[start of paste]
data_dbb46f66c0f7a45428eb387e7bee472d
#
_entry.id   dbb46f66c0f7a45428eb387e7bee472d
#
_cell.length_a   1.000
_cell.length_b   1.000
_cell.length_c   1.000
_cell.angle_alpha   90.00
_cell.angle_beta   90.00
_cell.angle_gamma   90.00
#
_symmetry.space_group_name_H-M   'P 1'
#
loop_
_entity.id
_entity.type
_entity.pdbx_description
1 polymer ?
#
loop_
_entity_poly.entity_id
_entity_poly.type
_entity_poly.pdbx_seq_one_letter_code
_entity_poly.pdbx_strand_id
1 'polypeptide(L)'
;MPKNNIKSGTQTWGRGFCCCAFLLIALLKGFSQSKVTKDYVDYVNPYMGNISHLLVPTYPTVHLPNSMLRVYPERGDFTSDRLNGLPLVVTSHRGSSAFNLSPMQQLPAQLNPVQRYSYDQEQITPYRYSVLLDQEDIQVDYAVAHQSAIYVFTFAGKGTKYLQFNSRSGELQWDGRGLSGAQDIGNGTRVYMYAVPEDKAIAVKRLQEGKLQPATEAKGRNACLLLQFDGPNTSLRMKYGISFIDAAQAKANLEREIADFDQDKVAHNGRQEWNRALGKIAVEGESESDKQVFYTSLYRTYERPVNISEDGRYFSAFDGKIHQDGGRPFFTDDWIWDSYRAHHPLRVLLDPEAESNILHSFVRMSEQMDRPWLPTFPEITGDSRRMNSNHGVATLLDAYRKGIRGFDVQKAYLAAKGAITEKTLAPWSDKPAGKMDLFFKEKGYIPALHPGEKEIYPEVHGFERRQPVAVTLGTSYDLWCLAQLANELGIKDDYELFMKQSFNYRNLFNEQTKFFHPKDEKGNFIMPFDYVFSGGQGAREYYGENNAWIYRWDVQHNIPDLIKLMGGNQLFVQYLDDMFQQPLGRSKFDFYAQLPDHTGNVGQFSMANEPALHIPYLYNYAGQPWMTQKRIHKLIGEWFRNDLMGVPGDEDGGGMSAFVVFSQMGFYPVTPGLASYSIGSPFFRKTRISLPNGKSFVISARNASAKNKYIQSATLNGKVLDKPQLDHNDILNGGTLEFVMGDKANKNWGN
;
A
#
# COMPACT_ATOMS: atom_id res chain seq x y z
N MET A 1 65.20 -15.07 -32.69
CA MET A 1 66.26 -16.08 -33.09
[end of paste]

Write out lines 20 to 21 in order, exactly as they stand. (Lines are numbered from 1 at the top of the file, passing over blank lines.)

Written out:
loop_
_entity_poly.entity_id